Maduro saw the bright side, though. “One good thing” was “Fifa realised we were really independent.” However, his committee reverted to Fifa-type. His and others’ departures left it lacking the required independent members. Fifa‘s solution? Ask a non-independent “not to vote.” He noted, correctly: “This is absurd. The chair might ask a Liberal Democrat or a Labour or a Conservative not to vote. That gives the chair the power to determine the outcome. Another example of how weakly embedded are the principles of good governance” in Fifa. And not the last.
He “discovered a lot” of “very interesting” issues/subjects surrounding what he quaintly labelled “voting control,” e.g. insisting that voting congress delegates “use one pen” as “different-coloured pens meant “their cross can be controlled.” His job had barely begun. Fifa campaign funding investigations hadn’t begun at all. “A candidate for president needs to spend more than £1m for sure,” Maduro noted, not alluding to the ethics complaint against Infantino for declaring £500,000 presidential election expenses when he spent £1m. For sure.
Also on-going when he left were disputes over Fifa reforms “that require at least one woman” among confederation’s elected Fifa council members. Some created “the female position” (!) for which “all women candidates” stood. Thus “a rule saying: ‘at least one woman’ became ‘not more than one woman.’” A rule promoting female representation “transformed into a rule limiting it.”
There was “strong resistance,” because “the more you open to women, the more the likelihood is that those who have always been in power might be challenged.” It was a case of “the boys within the boys,” an example of how English as a secondary language can evoke some disturbing imagery.
He got an “extraordinary reply” from the Asian confederation (AFC), who said BEFORE their election: that “all positions have been agreed and negotiated.” The AFC were asked to advise female candidates that they could stand for any position. Yet, all four stood for the female position, which Maduro called “not rational.” One female candidate subsequently told him she “never received” the advice and “could confirm this” to the select committee.
Asked about “selective application” of Fifa rules, Maduro said: “People don’t mind rules being applied so long as they impact on people they don’t like.” Infantino told him that “independent committees” had been “used and instrumentalised.” Ex-president Sepp Blatter’s political opponents, who speedily became Ethics Committee investigatees, would agree.
Maduro provided an intriguing “oh…by the way” moment. “We asked someone if (they) had received money from one of the candidates in past elections. They said: ‘yes but he’s my friend and it was a private loan.’” Collins asked if this was “the Hammam” election; Mohamed bin Hammam’s aborted 2011 Fifa presidential bid. Maduro couldn’t “remember fully.” But “it was not Infantino’s,” he hastily added, closing a potential can of worms.
One solution was especially intriguing, in the surroundings. Forced smiles abounded (spotted by alert camerawork) as he said “external pressure” on Fifa could come from “a public authority” with “trans-national” power. Like “the European Union, if you think about it.” He didn’t “want to get involved in another debate in the UK,” and confirmed this by not calling Fifa reform “one area where the EU could have added value, independent of other questions that I don’t want to get into” for…40 seconds.
Maduro returned Fifa malfeasance to the news agenda. And Fifa’s blunderbuss, line-by-line refutable response kept it there. Fifa insisted Maduro’s “undue influence” allegations were “factually incorrect.” and they “never put the competencies of previous committee members into question.” As Infantino told Fifa Congress in May: “I will not accept good governance lessons from those who have failed to protect football and Fifa.” Ah…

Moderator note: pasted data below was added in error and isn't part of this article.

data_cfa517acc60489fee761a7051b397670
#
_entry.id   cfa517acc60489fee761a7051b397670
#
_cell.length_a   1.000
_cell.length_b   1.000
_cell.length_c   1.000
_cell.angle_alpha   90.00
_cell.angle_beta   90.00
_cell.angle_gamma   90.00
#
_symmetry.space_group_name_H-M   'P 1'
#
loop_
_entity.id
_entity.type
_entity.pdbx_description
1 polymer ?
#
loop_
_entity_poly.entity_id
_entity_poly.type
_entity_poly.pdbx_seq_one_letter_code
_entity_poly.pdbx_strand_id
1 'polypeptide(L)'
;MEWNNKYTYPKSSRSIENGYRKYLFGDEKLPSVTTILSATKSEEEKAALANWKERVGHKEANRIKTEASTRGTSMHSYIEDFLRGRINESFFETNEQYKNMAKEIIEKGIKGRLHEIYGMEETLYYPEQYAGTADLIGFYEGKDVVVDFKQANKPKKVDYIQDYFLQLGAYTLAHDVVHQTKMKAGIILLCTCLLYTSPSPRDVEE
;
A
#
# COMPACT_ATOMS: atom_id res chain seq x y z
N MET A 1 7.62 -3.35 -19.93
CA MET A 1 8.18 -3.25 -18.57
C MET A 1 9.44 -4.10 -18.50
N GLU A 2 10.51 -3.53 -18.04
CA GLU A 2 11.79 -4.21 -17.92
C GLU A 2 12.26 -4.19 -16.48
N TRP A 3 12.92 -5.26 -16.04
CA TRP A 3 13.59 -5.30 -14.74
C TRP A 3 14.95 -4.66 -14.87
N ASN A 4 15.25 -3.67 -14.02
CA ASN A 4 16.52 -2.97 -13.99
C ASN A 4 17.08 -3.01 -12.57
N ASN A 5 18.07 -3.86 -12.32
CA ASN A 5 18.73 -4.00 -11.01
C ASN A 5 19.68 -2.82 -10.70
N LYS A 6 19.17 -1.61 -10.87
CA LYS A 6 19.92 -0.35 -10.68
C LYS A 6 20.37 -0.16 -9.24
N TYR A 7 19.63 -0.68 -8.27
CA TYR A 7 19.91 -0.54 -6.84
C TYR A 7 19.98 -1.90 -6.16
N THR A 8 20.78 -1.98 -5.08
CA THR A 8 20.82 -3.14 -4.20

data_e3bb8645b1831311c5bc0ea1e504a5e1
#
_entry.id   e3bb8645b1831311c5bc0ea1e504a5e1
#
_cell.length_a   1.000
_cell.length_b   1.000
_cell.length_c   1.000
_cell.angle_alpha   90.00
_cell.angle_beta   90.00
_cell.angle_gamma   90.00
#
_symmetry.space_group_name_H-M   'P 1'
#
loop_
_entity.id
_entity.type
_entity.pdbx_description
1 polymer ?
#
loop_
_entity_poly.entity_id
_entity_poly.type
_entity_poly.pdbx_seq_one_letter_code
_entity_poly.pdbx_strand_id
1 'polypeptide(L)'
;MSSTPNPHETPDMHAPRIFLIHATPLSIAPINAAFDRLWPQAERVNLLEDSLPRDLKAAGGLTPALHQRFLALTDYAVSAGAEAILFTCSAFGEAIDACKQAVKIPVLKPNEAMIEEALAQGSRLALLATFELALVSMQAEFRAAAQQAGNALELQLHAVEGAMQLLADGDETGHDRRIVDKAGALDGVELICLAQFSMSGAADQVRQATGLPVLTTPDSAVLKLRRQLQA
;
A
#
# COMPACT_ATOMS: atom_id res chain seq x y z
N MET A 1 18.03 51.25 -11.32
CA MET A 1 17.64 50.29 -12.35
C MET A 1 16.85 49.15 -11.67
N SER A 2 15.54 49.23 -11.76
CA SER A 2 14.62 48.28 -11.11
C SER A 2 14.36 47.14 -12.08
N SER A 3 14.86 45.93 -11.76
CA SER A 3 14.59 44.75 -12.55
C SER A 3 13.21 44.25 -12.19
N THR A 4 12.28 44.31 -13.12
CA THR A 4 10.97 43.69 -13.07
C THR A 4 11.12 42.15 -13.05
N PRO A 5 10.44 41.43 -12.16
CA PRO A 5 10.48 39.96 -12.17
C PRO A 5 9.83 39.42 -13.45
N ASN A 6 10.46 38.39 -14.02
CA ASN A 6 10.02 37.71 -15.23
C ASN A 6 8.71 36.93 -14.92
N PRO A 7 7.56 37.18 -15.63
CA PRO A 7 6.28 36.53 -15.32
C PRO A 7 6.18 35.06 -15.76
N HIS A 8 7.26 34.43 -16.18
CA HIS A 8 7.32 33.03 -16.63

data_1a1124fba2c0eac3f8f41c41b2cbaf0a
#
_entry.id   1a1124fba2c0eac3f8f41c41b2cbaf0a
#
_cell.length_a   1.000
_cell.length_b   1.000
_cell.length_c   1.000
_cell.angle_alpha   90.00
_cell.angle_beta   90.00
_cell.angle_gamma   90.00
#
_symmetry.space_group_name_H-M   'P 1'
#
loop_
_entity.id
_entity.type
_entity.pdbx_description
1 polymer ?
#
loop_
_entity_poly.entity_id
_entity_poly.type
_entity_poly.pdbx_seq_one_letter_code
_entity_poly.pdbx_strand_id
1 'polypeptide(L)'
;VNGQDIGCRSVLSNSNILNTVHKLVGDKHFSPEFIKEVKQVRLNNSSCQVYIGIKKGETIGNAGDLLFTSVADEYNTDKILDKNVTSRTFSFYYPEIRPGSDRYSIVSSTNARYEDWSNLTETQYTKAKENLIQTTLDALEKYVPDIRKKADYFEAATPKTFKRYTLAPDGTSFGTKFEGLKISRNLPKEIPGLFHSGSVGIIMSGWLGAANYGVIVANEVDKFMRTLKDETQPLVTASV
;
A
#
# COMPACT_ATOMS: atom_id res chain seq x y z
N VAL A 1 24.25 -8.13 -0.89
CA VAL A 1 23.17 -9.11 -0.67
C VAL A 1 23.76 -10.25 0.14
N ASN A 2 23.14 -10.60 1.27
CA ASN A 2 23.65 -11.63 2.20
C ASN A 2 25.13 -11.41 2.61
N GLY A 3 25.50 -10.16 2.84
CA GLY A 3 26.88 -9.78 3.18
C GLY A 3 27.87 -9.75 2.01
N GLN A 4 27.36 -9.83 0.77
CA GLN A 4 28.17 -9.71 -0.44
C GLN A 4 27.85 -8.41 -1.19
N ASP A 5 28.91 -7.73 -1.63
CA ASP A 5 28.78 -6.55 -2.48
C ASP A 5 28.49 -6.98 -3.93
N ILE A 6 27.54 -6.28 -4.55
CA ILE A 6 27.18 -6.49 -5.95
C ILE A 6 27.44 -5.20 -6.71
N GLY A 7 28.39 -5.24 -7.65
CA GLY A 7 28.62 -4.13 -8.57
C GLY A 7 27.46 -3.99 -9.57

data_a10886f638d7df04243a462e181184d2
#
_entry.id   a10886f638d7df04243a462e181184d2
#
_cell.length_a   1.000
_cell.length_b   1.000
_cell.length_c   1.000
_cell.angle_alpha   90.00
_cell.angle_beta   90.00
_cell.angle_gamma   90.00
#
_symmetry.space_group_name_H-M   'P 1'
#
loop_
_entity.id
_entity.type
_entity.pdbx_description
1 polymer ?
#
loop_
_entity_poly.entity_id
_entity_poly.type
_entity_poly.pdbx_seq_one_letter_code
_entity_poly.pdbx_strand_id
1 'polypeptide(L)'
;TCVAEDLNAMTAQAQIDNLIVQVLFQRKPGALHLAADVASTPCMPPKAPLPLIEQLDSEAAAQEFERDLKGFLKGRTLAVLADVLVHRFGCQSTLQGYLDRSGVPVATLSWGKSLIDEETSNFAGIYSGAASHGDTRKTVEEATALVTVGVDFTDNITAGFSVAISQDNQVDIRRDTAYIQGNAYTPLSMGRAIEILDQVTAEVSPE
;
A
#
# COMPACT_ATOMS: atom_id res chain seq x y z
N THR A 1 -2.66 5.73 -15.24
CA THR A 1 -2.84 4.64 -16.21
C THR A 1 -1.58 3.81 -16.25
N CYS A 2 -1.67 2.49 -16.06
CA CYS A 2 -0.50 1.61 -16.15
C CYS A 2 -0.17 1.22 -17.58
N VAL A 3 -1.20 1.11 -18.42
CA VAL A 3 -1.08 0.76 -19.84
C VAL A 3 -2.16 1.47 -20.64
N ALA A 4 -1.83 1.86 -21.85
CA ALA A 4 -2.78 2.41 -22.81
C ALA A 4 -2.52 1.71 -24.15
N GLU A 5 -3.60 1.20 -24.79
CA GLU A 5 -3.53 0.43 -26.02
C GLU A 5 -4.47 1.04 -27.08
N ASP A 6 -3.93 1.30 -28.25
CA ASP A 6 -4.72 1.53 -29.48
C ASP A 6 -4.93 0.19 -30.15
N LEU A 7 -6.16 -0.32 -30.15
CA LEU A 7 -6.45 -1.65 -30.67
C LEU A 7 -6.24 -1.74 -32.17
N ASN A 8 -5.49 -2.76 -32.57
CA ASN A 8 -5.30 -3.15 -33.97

“For Maduro to be in regular contact with the administration…was normal,” Fifa continued, although Maduro hadn’t suggested otherwise. “Exchanges” with committees were “logical and desirable,” apparently regardless of content. And Independent committees “all defend Fifa’s interests,” which was, by definition, “factually incorrect.”
The response also suggested that “today, the people in charge of Fifa’s committees bear even more responsibility to bring about reform” than their predecessors, without explaining why. And “the independence of Fifa’s committees…will only be measured by the decisions taken, not by personal opinions.” Especially not those of Fifa personnel, which was rather Maduro’s point.
His “undue influence” claim was echoed virulently in his ex-deputy, Navi Pillay’s May 17th resignation letter, in which she eloquently threw Fifa’s rules back at Samoura. The rules imposed a “need to disclose…improper interference, exercise of influence or pressure (to which) we had been subjected.” So…she disclosed them.
The “undue influence exerted…to change a recommendation made by the GC was made known to me. As a judge and former UN High Commissioner of Human Rights, I cannot countenance serving in an institution whose officials violate the norms and standards of good conduct, that they themselves adopted. I remain concerned that the GC’s independent functioning will not be respected. Kindly accept my resignation.”
And she told the Guardian’s David Conn: “I went in with great admiration that Fifa had adopted good principles, but they rode roughshod over us, people with background in this work. You cannot have reform as rhetoric and carry on with the old ways.”
Maduro since declared: “The fact that they don’t see anything wrong with what I portrayed is the strongest confirmation of how deeply embedded is the culture I described. Genuine reform will only come from the outside.” Hopefully, his committee appearance will, with attendant media scrutiny, kickstart that process.
It could take a while. England’s Fifa Council representative, David Gill, voted for the candidate-slate offered by Fifa to replace Maduro et al. And if Collins et al take a different stance in their “Sports Governance” report, due in December, Fifa will surely cry “governmental interference.”
They could invite Borbely and/or Eckert to spill some beans, calling Fifa’s bluff over criminal law and confidentiality agreements. Of course, there may be financial incentives for the pair to decline. And Borbely himself asked the committee to seek Fifa’s permission for him to speak last Wednesday.
However, Collins noted, “Borbely was willing to do so.” And, after Maduro’s persuasive eloquence and Fifa’s dissuasively ineloquent response, Borbely might be more willing. And, hopefully, Collins can book the committee room for longer than 72 minutes.